Ancient impair the kind of religious awe

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Ancient eastern kings acted on this principle, when they made a rule of never appearing in public before the people, for fear they might by so doing impair the kind of religious awe with which they were regarded by their subjects.

They were quite right in supposing that, if they mingled freely with the people, they would be seen to be mere ordinary mortals and lose the myste­rious grandeur with which popular ignorance had invested them. In modern times also it has been remarked in the history of the Great Rebellion in England, and in other cases, that the loyalty of the outlying provinces was stronger than that of the capital. The Londoners continually saw Charles I and were famil­iar with all his weaknesses.

They therefore had less respect for him than the men of Devon and Cornwall, who knew nothing of him as a man and looked up to him as the hereditary represen­tative of the divine right of kings. The same considerations explain the amount of truth there is in the saying that no man is a hero to his valet. A celebrated statesman or soldier is known to the general public as he appears when riding in a splendid uniform at the head of his troops, or sitting in state at the opera, the observed of all observ­ers. The greater numbers of people, who never see him at all, think of him as negotiating some important treaty, or driving the enemy before him with his victorious sword, and forget that in most respects he is only a man like themselves. The valet, on the contrary, sees in his famous master not the warrior or the states­man, but the man. Even the greatest heroes are subject to indi­gestion, colds in the head, fits of peevishness, and all the other ignoble ailments that flesh is heir to.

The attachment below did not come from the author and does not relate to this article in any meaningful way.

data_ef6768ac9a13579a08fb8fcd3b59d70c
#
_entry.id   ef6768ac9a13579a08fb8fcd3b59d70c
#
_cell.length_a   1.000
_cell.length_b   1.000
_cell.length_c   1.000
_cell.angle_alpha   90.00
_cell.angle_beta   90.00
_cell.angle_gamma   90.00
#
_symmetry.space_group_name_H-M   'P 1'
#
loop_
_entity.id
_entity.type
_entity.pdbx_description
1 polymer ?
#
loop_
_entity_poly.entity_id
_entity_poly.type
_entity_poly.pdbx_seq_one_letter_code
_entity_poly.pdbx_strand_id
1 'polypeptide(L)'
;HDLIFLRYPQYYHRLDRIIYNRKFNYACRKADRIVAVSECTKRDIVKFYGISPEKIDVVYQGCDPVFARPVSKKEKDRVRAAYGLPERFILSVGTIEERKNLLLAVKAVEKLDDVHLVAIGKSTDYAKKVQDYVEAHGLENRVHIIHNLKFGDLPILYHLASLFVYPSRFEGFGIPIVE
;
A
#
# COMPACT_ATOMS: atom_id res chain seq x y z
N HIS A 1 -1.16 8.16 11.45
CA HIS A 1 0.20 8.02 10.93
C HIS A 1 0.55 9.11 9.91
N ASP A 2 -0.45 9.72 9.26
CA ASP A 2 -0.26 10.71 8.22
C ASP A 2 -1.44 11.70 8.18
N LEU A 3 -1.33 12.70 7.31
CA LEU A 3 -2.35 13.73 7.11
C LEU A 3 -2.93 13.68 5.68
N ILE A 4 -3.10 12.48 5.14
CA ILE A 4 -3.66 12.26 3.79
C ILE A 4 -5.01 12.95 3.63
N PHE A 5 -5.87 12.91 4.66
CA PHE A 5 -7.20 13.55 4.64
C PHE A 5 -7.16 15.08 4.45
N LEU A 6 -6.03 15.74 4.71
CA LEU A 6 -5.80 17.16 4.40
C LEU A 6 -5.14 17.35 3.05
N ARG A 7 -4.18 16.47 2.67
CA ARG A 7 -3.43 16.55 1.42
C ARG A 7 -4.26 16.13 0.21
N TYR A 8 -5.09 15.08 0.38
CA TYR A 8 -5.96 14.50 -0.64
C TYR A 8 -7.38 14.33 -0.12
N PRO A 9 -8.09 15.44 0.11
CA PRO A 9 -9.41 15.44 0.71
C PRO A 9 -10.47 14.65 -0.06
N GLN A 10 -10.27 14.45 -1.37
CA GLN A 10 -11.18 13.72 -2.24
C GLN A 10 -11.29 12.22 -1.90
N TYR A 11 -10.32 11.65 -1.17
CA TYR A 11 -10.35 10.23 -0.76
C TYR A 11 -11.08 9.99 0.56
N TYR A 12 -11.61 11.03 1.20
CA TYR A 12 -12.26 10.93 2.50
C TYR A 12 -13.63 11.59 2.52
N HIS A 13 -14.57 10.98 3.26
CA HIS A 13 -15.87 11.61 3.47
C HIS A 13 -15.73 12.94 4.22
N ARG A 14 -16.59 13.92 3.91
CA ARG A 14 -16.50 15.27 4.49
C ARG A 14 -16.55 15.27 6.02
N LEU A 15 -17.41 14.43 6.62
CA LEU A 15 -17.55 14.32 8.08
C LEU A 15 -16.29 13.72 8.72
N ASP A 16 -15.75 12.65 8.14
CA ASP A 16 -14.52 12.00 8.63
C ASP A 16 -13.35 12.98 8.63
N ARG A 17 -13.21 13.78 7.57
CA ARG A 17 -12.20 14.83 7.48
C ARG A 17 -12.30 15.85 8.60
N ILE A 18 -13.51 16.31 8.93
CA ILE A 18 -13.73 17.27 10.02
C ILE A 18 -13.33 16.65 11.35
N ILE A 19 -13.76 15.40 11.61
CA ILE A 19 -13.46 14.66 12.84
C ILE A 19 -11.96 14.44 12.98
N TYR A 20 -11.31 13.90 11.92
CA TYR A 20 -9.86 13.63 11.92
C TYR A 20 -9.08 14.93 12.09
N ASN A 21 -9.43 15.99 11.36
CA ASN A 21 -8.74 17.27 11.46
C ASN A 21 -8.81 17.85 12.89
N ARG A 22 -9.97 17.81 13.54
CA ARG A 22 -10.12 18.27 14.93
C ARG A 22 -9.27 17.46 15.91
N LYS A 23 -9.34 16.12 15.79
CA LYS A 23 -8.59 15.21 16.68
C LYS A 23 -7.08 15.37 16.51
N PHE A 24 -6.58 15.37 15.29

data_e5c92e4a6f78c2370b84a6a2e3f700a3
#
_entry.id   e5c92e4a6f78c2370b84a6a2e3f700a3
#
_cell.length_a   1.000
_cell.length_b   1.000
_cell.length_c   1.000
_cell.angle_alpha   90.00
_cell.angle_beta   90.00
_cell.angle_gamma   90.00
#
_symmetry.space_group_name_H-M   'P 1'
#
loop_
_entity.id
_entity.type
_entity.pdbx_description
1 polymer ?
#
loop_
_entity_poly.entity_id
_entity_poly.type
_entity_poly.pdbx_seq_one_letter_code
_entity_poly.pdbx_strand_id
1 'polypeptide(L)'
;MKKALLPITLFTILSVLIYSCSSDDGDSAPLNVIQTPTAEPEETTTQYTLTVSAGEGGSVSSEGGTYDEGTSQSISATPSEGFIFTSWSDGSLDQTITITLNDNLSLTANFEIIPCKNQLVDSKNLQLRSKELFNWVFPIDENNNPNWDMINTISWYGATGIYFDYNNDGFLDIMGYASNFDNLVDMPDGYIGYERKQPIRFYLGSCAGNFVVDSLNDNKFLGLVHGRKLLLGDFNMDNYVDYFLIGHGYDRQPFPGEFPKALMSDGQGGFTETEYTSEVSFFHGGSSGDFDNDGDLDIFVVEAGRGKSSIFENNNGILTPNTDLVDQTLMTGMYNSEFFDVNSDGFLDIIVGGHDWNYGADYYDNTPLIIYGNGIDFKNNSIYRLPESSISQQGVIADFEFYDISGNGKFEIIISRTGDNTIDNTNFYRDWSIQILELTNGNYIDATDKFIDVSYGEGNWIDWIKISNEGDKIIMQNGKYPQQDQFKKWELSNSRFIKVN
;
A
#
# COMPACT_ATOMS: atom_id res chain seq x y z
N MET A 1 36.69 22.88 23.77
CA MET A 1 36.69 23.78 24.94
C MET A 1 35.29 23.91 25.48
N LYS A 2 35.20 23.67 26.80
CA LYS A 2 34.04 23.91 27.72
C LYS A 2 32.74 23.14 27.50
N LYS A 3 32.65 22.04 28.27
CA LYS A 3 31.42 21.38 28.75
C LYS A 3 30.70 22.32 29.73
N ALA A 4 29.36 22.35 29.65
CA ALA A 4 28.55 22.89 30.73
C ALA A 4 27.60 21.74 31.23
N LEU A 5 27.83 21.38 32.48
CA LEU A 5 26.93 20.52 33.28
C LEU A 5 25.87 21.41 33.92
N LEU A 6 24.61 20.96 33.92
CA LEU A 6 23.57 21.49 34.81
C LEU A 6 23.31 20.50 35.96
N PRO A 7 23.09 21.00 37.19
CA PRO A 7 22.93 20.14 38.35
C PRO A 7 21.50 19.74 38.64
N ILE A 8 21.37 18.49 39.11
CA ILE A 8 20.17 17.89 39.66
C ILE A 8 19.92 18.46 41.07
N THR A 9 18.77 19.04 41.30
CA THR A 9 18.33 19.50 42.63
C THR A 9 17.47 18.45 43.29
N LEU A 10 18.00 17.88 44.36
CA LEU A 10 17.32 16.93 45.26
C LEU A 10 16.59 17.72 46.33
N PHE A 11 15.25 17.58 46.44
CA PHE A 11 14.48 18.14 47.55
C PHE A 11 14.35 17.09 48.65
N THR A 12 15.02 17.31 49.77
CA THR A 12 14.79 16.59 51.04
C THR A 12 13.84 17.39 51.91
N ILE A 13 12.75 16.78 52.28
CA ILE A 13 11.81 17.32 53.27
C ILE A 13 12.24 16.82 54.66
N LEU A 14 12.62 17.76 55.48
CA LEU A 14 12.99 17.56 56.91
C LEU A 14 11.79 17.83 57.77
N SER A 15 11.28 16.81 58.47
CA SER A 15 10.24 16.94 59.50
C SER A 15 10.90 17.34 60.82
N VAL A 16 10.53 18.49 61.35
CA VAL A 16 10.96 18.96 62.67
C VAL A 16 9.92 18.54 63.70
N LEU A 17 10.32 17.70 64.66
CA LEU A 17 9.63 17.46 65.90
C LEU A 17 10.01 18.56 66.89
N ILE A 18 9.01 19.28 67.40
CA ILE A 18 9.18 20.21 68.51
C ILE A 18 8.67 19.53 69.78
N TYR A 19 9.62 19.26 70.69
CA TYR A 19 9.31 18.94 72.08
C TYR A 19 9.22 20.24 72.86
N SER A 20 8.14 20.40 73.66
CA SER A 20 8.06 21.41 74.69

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Their personal attendants are well aware of this, and seeing them in their weaker moments are unable to share in the foolish ideas of the multitude, who in their imagination regard their heroes as something more than ordinary mortals. But, after all, it is quite possible for sensible valets to recog­nize the heroism of a real hero. If a man is really great, those who are most familiar with him admire him most, unless they are too base to be capable of admiring what is great and good.

Thus, although his ignorant wife, Xanthippe, treated him with contempt, Socrates was most deeply revered by those of his followers who were most familiar with him. Familiarity does not breed contempt except when the man with whom we are familiar really deserves contempt, or when, though he really deserves respect, we are incapable of appreciating his admirable qualities. The proverb we are considering is also applicable to things.

Undertakers have no feeling of dread or reverence in the presence of dead bodies, and the sexton treats a human skull with no more regard than he would show to a stone. The inhabitants of mountainous countries are often without any admiration for the splendid scenery that attracts tourists from the ends of the world. Especially wonderful is the power by which familiarity breeds contempt for danger. The old hunter, without his pulse beating any quicker, sees a wild beast, the sight of which would strike a townsman dumb with terror.

In war, most soldiers, after the first two or three engagements, get quite used to the dangers with which they are continually threatened. Nelson could say without the least exaggeration that his sailors regarded shot and shell no more than peas. The same indifference to the dangers of war is produced by familiarity even in the case of peaceful non-combat­ants. Amid all the deafening din of the German bombardment during the second word war, the men and women of Paris found that they could calmly go about their ordinary avocations. They walked with little fear through streets within the range of fire to view from some high eminence the grand pyrotechnic display, only taking the precaution to throw themselves flat on the ground when a shell seemed to be coming dangerously near. This precaution, which was after a time dictated rather by habit than fear, suggested a practical joke to the Paris street boys, who, when they saw a richly-dressed gentleman in a muddy place, would call out “a shell,” “a shell,” in order that he might fall flat in the mud according to the usual practice, and soil his fine clothes. In this way the thunder of the heaviest siege artillery of Germany provided a new diversion to the street boys of Paris.

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